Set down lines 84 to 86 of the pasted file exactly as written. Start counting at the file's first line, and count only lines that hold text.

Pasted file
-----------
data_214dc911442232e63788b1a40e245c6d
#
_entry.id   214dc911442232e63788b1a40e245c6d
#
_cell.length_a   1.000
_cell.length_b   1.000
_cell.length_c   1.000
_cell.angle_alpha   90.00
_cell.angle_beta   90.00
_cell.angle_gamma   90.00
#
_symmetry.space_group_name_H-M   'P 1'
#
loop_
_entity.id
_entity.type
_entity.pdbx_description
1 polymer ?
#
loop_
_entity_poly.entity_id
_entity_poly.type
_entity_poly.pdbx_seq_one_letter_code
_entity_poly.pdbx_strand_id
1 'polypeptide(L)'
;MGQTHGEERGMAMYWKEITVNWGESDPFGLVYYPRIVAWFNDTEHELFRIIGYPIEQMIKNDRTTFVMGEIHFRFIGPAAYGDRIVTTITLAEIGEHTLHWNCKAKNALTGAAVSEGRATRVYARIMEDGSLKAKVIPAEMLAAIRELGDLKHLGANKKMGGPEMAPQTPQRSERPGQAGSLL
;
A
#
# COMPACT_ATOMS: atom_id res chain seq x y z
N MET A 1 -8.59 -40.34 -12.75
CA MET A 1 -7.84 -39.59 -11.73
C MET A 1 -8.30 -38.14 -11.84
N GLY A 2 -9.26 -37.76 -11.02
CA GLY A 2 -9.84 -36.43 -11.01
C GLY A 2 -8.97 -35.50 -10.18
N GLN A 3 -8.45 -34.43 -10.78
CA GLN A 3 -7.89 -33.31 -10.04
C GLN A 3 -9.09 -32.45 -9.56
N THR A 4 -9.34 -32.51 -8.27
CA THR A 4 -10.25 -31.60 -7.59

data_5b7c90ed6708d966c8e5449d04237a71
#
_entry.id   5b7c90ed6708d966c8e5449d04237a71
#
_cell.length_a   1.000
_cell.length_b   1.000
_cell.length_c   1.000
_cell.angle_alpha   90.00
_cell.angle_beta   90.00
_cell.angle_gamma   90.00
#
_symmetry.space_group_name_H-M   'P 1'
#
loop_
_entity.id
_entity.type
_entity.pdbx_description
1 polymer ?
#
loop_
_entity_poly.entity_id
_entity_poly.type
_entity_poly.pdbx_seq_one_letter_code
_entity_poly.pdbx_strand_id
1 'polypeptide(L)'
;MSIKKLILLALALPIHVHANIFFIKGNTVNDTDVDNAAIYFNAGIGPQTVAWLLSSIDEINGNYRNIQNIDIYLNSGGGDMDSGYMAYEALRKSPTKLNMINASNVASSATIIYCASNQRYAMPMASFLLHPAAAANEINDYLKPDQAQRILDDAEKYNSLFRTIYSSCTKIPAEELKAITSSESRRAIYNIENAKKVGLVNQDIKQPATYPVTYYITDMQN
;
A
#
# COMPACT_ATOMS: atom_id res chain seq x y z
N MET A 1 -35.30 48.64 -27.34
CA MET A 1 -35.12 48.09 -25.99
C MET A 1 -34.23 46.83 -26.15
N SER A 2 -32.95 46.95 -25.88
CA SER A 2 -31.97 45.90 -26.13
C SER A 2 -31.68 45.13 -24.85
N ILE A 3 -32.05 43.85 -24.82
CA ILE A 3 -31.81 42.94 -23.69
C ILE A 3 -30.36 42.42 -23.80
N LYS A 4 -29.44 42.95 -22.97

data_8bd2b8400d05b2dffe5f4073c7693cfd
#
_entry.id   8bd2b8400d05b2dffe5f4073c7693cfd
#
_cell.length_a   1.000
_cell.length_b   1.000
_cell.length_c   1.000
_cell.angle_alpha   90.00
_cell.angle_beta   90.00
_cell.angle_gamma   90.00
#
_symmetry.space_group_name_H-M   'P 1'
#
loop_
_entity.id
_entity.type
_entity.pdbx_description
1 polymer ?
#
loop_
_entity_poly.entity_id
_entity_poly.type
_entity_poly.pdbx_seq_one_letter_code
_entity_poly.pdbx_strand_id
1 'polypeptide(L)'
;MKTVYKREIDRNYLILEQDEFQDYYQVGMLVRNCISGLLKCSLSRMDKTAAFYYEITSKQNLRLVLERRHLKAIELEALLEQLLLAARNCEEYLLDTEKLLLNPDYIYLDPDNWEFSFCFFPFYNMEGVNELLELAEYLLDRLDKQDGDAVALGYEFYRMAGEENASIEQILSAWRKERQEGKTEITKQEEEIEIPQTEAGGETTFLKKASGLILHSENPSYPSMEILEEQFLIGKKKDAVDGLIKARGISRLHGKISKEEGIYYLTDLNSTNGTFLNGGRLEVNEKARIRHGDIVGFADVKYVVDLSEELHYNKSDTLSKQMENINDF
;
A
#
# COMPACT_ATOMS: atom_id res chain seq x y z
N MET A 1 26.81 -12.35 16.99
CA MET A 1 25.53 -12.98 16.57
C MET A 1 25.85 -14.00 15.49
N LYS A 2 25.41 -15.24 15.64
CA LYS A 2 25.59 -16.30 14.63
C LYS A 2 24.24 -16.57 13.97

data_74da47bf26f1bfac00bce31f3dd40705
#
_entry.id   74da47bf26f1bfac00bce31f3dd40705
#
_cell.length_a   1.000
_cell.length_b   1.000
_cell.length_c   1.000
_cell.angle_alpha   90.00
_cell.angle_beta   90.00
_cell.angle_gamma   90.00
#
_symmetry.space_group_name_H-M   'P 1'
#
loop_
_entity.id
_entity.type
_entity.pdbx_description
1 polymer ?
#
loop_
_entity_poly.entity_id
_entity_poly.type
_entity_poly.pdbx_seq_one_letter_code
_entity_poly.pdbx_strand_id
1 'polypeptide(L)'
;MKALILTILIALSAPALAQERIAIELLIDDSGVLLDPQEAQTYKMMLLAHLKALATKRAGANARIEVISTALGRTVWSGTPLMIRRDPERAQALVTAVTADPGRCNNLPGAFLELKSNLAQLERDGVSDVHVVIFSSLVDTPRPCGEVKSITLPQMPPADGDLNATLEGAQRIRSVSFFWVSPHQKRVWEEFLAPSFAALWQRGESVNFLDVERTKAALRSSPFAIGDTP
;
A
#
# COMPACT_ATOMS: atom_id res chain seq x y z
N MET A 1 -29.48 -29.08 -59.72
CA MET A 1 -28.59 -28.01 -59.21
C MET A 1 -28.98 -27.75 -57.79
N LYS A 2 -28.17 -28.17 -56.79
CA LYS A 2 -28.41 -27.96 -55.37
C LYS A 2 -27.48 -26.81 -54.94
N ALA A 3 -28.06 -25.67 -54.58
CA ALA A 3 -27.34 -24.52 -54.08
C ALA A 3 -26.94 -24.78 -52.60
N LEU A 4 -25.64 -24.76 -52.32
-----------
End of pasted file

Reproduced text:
_entry.id   8bd2b8400d05b2dffe5f4073c7693cfd
#
_cell.length_a   1.000